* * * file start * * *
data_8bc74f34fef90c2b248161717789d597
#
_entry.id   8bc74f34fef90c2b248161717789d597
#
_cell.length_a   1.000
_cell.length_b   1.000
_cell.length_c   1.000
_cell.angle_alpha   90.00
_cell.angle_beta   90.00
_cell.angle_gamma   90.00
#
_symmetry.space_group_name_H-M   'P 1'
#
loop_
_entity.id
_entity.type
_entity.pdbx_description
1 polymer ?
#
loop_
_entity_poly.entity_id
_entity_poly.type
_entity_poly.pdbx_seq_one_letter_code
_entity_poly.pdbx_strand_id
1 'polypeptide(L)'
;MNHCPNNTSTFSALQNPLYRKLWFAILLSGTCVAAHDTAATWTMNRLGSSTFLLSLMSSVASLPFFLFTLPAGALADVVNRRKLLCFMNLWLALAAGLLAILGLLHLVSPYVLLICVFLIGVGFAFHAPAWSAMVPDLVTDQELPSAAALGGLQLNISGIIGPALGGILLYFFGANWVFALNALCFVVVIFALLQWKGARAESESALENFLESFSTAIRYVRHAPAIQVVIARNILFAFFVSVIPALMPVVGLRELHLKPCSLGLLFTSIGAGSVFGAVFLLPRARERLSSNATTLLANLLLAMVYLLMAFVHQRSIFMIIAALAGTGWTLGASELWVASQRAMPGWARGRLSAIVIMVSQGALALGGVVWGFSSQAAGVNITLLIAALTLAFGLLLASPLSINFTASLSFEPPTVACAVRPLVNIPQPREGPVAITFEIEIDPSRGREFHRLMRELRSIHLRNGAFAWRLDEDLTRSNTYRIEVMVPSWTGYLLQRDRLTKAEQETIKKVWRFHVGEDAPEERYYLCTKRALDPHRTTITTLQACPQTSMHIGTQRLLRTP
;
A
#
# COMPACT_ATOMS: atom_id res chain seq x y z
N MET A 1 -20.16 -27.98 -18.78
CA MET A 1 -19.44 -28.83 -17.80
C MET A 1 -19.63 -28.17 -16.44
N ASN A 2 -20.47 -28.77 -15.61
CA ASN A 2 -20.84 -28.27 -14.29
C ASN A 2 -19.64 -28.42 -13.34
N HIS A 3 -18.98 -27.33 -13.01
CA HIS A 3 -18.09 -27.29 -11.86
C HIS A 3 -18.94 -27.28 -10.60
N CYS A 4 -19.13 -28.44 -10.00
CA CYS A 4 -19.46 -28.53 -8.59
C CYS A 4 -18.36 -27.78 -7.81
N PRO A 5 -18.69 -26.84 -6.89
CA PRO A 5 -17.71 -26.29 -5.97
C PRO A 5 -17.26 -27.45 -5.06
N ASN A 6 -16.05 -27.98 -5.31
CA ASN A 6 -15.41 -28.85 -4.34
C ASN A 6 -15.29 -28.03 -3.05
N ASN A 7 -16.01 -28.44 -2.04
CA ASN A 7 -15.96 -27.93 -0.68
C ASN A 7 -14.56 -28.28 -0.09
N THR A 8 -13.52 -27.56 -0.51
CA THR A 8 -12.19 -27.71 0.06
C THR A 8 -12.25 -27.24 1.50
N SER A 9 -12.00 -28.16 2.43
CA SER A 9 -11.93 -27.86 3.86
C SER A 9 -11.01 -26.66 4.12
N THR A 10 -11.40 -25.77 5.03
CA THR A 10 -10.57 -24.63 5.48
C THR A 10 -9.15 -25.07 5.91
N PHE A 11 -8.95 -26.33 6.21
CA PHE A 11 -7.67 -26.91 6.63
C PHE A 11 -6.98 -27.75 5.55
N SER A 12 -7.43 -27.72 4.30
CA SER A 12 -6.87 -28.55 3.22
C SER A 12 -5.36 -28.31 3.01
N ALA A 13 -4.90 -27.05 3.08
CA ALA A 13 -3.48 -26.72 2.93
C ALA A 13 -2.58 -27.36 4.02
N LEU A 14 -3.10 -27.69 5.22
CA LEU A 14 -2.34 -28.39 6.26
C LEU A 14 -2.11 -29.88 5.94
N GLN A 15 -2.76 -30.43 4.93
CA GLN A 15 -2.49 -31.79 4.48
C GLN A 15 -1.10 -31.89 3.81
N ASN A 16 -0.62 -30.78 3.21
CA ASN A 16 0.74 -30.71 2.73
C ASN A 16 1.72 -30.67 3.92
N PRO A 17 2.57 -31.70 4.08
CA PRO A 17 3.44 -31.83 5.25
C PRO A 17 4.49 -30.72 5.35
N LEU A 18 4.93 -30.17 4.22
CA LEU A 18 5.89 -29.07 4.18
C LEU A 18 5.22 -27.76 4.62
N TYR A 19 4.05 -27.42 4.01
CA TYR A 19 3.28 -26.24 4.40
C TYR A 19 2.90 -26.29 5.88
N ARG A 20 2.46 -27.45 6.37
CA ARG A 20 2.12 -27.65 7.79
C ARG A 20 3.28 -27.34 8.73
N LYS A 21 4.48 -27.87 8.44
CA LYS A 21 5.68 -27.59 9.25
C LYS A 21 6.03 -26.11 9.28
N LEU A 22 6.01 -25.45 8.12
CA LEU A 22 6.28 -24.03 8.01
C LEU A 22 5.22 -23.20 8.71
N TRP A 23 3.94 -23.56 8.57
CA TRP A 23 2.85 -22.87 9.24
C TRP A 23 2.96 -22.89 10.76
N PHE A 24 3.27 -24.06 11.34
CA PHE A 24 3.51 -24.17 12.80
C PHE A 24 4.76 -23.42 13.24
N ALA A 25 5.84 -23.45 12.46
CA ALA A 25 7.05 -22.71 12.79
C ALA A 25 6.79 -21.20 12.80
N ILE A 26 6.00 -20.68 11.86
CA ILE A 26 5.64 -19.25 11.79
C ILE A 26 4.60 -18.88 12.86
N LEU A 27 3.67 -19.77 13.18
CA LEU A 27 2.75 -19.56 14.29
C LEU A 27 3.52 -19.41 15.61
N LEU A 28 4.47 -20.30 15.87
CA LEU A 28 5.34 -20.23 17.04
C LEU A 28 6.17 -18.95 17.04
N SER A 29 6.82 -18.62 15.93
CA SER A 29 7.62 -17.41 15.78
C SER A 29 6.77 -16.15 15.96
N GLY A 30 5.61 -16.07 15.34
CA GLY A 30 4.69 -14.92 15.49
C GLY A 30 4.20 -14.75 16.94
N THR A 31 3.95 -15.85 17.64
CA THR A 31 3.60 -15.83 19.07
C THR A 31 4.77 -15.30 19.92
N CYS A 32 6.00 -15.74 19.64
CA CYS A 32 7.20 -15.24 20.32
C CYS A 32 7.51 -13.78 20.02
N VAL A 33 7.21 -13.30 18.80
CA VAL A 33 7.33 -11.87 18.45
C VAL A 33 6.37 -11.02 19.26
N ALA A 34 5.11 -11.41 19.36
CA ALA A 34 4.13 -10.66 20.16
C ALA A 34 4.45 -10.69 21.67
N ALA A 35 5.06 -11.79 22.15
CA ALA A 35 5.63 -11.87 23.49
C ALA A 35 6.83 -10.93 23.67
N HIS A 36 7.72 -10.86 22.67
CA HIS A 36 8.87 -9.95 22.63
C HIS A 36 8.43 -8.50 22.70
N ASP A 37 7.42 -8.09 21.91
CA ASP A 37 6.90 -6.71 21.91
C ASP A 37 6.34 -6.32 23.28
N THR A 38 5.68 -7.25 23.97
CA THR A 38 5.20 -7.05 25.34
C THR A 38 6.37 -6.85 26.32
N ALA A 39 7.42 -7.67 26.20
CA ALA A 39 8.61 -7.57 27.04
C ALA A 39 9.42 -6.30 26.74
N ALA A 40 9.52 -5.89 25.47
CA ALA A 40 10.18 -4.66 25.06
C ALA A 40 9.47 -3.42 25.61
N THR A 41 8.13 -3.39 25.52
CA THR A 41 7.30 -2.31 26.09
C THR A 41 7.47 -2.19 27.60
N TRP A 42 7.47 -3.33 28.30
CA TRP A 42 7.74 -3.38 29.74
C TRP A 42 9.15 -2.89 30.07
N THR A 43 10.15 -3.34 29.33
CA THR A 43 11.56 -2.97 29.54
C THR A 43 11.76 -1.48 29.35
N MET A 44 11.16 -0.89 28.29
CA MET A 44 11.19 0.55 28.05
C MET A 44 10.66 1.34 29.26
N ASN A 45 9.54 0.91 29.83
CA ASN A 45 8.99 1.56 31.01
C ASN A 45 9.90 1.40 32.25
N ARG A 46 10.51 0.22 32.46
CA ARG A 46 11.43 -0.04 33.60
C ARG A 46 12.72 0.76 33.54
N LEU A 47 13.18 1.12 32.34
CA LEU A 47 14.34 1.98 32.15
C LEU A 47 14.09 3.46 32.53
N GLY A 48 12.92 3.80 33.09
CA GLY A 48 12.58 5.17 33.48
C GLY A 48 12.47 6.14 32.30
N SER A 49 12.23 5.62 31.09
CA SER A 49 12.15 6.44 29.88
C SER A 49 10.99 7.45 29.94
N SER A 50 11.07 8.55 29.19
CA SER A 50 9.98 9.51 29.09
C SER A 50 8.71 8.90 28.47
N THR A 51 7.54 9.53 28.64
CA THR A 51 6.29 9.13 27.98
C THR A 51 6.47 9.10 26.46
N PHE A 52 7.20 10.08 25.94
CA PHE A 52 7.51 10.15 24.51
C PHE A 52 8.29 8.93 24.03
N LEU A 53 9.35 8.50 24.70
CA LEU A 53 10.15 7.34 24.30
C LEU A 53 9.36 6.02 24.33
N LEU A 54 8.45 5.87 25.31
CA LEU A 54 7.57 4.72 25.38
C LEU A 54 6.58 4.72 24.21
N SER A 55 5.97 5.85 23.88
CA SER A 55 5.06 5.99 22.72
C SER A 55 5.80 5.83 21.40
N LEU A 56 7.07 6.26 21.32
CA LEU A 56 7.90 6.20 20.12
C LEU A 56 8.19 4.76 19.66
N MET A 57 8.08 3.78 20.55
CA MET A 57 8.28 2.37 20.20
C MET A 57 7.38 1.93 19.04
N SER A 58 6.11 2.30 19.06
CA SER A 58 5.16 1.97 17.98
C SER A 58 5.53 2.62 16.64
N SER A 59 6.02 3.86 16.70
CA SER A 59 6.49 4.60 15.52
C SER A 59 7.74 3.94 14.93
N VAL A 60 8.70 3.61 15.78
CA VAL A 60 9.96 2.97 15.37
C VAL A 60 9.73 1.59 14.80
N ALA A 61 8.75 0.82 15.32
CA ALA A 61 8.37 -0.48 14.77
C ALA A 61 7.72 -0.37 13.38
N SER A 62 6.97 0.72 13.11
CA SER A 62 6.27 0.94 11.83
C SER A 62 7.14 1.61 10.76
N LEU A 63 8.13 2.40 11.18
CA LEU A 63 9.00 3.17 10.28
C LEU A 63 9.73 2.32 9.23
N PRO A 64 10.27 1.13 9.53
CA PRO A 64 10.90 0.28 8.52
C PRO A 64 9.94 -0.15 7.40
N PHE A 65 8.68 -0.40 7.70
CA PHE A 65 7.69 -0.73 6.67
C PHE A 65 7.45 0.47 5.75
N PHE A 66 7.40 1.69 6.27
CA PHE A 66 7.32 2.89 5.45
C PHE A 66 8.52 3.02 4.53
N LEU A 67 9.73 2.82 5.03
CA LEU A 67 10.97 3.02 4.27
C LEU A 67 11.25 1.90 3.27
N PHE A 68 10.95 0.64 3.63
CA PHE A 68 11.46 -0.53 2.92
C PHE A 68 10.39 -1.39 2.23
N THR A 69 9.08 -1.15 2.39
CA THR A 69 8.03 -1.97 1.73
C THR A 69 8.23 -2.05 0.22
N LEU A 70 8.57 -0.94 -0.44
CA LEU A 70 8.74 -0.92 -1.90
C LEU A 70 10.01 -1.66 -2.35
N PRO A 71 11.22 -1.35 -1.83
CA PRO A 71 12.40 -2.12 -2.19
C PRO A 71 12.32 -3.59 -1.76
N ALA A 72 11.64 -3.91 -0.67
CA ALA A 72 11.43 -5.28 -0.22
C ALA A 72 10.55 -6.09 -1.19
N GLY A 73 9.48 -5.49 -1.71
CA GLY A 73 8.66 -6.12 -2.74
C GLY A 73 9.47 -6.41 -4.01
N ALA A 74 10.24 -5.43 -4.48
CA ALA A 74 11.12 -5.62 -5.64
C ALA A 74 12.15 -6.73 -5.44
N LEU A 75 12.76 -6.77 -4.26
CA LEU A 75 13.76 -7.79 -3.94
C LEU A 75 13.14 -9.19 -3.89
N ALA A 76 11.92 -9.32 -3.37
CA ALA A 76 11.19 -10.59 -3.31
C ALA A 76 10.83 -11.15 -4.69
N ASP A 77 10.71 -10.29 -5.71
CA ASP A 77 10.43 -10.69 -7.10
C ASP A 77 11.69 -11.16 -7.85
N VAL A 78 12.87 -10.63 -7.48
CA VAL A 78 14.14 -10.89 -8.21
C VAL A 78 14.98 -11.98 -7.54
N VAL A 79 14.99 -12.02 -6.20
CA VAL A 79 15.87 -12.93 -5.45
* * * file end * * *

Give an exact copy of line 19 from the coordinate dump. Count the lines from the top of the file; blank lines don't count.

#